Amazon.com Founder Jeff Bezos suffered a setback to his ambition to develop a robust private spaceflight business when an unmanned spacecraft developed by his company Blue Origin was destroyed on Aug. 24 shortly after takeoff in West Texas, the Wall Street Journal reports.
Locals described an immense and terrible explosion reminiscent of the 1986 Challenger disaster, according to a source on the ground in Van Horn, Texas, near the craft’s top secret launch site, Forbes reports.
The Forbes source described what happened on Aug. 24:
“Rumor has it that it just blew up, but we don’t have anything official,” a senior Culberson County, Texas civil servant told Forbes. “Blue Origin’s facility is remote — it’s about 30 or 4o miles from Van Horn.”“People in town saw it and reported it, and posted it on Facebook,” added the official, who asked to remain anonymous for fear of repercussions. “One said it was just like the Challenger: an explosion, then a stream of smoke in the sky. They won’t tell us anything officially. This private space industry is so competitive and secretive.”
Debris were scattered around the desert region and was picked up for analysis by Blue Origin analysts, according to “government and industry officials,” cited by The Wall Street Journal.
The Journal emphasizes the enormous secrecy surrounding Blue Origin (the company didn’t even reveal its existence or plans to the public until three years after its founding in 2000), but today, Jeff Bezos himself took to the company’s blog to explain what happened to the experimental vertical takeoff and landing sub-orbital spacecraft, dubbed “The New Shepard” (after Alan Shephard, the first American and NASA astronaut in space.)
As Bezos put it:
Three months ago, we successfully flew our second test vehicle in a short hop mission, and then last week we lost the vehicle during a developmental test at Mach 1.2 and an altitude of 45,000 feet. A flight instability drove an angle of attack that triggered our range safety system to terminate thrust on the vehicle. Not the outcome any of us wanted, but we’re signed up for this to be hard, and the Blue Origin team is doing an outstanding job. We’re already working on our next development vehicle.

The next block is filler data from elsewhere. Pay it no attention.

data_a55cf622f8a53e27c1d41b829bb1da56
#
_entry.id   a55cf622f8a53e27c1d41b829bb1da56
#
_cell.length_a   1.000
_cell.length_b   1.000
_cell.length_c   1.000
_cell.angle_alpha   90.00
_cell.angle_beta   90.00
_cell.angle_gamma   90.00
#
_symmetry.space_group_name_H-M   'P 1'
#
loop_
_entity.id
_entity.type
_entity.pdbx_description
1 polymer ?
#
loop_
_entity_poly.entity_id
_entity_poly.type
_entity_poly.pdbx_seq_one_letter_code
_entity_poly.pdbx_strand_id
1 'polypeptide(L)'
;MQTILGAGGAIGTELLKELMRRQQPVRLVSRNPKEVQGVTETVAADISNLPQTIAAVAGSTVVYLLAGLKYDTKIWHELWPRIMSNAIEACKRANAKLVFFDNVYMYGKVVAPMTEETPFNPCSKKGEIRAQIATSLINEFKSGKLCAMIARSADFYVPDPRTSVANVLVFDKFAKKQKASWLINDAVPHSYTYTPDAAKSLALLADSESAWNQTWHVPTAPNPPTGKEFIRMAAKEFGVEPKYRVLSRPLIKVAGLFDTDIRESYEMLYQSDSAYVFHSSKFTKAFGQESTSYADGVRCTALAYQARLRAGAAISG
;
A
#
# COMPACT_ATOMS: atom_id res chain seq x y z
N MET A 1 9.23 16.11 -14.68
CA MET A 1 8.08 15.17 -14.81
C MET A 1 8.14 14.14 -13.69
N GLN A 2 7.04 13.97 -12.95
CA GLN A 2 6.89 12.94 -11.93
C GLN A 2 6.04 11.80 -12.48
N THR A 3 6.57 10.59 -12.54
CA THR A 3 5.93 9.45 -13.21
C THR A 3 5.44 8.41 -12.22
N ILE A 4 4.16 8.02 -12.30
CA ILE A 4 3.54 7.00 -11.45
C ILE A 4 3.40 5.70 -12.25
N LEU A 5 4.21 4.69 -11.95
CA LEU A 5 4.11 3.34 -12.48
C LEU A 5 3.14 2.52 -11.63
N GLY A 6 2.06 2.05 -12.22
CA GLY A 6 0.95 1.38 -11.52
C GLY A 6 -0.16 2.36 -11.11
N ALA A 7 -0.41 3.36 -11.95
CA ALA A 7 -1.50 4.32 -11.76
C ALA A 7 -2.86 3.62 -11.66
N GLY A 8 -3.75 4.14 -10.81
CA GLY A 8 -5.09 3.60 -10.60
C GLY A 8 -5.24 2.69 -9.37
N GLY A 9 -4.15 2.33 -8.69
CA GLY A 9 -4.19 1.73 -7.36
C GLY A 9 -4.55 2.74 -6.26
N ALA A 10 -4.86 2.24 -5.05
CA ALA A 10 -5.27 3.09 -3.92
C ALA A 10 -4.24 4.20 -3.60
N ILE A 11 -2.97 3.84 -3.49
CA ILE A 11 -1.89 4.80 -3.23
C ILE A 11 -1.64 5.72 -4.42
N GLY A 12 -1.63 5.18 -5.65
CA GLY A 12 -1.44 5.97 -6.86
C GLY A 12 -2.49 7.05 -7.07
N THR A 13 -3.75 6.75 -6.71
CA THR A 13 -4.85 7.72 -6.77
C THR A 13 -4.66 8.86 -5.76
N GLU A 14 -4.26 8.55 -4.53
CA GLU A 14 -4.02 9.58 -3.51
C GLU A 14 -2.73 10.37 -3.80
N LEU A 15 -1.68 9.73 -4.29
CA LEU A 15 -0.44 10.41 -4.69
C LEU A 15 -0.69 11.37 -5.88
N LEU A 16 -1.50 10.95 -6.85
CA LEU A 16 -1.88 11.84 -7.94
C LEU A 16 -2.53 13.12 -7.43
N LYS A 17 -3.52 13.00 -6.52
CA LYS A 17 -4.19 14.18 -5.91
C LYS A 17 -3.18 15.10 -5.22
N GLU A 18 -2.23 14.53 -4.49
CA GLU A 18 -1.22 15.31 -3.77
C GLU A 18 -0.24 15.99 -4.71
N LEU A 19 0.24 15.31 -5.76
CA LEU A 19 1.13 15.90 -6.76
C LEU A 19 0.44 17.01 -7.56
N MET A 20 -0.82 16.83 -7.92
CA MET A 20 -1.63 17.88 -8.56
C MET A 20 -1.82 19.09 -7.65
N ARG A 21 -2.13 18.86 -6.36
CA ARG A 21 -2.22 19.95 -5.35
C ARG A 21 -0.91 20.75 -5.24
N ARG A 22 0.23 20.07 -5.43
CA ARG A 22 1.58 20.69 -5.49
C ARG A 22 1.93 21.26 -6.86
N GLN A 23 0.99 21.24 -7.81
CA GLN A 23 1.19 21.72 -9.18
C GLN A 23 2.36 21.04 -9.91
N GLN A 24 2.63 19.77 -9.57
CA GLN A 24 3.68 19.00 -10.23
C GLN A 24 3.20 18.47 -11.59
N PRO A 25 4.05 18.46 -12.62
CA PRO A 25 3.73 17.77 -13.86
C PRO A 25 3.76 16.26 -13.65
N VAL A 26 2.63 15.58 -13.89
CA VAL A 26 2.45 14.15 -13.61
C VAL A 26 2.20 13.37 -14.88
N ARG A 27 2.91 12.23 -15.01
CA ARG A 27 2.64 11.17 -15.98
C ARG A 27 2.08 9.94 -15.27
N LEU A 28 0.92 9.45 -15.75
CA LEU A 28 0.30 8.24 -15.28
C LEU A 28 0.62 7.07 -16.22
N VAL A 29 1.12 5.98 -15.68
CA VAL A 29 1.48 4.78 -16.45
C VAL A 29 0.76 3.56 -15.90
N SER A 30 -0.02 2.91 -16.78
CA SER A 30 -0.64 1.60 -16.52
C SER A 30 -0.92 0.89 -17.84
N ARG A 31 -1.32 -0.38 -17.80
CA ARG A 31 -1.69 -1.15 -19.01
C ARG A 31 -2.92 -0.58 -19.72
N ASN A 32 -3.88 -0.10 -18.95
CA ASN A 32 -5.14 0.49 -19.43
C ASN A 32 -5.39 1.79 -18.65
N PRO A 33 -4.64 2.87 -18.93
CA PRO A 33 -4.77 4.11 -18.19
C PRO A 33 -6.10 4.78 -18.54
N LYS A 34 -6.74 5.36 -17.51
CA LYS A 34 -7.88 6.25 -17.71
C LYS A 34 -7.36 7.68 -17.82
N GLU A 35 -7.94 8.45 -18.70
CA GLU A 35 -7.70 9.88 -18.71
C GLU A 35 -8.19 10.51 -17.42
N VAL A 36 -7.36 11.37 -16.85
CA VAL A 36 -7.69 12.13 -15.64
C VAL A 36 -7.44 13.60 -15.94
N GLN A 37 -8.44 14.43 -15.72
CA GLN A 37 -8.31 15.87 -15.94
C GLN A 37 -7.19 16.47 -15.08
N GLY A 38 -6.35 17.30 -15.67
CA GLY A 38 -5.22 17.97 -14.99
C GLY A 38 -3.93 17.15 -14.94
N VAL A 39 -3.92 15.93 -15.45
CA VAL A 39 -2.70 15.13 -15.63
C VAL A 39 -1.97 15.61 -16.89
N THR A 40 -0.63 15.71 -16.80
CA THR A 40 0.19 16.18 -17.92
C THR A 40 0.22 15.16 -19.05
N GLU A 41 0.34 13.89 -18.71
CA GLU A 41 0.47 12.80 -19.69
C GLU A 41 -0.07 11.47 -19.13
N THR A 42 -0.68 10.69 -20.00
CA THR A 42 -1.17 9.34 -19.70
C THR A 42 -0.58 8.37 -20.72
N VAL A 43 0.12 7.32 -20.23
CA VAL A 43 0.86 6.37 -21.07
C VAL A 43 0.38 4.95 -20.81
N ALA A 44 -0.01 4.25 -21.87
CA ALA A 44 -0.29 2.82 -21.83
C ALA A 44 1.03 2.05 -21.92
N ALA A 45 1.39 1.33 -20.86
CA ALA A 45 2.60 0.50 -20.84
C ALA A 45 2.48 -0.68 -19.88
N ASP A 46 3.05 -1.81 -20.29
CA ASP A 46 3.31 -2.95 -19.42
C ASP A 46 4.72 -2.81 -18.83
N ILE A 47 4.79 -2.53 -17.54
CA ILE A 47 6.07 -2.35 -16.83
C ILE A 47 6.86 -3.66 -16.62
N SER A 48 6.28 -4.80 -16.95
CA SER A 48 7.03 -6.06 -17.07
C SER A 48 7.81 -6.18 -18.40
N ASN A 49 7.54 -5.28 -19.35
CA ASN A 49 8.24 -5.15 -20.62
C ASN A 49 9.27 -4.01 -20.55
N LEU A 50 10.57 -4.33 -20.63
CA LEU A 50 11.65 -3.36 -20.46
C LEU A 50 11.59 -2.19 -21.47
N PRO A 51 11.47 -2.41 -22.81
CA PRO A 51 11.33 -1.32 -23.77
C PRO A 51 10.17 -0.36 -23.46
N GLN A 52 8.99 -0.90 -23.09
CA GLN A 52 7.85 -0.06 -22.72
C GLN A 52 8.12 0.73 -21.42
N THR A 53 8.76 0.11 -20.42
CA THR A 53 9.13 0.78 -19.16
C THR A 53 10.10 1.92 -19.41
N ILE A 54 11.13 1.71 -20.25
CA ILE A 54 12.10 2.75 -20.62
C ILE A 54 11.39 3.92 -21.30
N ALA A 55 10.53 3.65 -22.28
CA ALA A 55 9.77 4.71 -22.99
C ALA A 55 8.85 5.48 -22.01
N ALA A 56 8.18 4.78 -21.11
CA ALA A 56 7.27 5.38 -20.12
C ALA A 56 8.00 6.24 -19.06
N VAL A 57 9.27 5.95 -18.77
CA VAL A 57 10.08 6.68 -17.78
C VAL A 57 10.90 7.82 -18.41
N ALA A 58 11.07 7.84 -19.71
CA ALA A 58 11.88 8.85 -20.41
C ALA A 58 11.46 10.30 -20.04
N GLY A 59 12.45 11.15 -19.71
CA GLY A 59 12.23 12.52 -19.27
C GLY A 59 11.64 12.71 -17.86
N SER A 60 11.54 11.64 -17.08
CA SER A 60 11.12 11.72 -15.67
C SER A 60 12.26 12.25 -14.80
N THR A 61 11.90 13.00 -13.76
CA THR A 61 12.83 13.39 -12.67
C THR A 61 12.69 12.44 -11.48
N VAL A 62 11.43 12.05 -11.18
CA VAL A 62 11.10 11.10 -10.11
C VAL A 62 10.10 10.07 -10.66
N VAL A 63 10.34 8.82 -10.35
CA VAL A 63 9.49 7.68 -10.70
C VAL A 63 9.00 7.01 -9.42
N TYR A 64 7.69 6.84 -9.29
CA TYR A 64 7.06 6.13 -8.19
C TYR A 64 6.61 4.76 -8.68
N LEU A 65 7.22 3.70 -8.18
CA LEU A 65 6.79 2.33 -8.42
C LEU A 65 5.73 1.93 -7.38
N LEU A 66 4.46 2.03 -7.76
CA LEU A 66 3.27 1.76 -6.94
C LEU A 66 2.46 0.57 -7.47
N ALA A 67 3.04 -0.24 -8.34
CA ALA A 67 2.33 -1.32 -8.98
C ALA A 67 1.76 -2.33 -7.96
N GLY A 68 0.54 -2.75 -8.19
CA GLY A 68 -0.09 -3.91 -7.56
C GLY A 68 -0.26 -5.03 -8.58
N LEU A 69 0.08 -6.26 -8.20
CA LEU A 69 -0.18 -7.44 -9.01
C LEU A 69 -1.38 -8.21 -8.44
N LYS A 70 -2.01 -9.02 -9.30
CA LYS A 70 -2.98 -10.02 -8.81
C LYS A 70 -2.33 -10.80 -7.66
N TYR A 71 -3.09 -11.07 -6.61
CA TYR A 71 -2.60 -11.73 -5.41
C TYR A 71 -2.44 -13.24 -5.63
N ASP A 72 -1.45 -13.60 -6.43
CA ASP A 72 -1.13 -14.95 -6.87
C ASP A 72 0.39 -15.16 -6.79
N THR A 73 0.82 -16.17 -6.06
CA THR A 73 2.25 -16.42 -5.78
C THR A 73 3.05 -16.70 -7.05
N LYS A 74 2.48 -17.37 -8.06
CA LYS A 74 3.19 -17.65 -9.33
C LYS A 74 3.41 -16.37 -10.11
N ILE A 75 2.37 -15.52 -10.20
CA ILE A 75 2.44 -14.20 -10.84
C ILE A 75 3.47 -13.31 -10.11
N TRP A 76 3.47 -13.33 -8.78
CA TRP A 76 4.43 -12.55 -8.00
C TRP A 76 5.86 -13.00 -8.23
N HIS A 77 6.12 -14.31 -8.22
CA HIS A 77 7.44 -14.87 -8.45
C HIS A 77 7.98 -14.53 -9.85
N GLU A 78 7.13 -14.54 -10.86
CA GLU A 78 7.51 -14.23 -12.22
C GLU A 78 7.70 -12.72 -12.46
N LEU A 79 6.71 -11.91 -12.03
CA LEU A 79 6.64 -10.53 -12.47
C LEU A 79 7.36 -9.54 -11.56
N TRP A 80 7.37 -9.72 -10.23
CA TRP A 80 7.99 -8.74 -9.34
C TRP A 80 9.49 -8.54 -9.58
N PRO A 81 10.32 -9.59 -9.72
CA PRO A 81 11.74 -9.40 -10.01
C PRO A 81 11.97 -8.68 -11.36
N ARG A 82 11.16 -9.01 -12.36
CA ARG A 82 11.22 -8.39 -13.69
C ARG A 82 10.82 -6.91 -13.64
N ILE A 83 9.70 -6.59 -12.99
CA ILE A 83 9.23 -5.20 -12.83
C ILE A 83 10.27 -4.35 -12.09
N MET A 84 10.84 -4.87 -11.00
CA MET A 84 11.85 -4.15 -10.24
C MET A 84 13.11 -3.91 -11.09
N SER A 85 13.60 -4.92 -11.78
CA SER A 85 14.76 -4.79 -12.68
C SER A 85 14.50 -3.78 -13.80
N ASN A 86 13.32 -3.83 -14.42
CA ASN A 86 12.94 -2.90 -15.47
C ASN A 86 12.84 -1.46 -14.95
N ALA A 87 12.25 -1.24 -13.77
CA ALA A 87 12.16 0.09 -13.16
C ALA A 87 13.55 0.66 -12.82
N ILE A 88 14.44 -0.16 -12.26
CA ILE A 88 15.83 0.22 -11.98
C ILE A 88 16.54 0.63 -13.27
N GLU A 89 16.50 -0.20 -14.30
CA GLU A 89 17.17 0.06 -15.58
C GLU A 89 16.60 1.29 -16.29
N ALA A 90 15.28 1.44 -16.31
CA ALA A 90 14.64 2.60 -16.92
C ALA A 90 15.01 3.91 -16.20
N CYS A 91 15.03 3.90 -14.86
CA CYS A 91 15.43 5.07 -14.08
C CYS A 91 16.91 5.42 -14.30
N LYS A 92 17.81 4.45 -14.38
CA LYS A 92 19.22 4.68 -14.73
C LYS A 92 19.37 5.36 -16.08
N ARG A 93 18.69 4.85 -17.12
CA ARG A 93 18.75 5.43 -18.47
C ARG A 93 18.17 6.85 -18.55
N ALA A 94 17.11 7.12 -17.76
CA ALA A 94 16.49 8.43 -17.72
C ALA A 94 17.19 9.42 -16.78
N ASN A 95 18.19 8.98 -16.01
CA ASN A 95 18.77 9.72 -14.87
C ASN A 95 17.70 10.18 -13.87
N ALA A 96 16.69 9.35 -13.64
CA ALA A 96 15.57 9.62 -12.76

The billionaire entrepreneur also posted a series of photos of the craft in various stages of flight and on the ground, signing off with the salutation “Gradatim Ferociter!” That is Latin for “Step by Step, Courageously,” also Blue Origin’s motto.
He added: “P.S. In case you’re curious and wondering ‘where is the crew capsule,’ the development vehicle doesn’t have a crew capsule — just a close-out fairing instead.
“We’re working on the sub-orbital crew capsule separately, as well as an orbital crew vehicle to support NASA’s Commercial Crew program.”
Bezos, who founded Amazon.com in 1994, six years later founded Blue Origin, a commercial space exploration company that has been competing with several others for NASA funding to design reliable, reusable spacecraft that can be used to ferry cargo and astronauts to the International Space Station. The company has won $22 million and $3.7 million in two rounds of funding so far.
But Bezos’ ultimate aims are even grander: He wants to lower the cost of spaceflight and make the technology so reliable that ordinary people can take flights at a rate of one-voyage-per-week.
If you are up for that vision and have skills in aerodynamics engineering or similar fields, then you can head over to the company’s website and apply.
Currently, astronauts must ride to the station on Russian Soyuz vehicles, one of which crashed last week and may end up forcing the space station to be temporarily abandoned if the engineering problems aren’t sorted out before mid-November, when the current space station crew is due back on earth.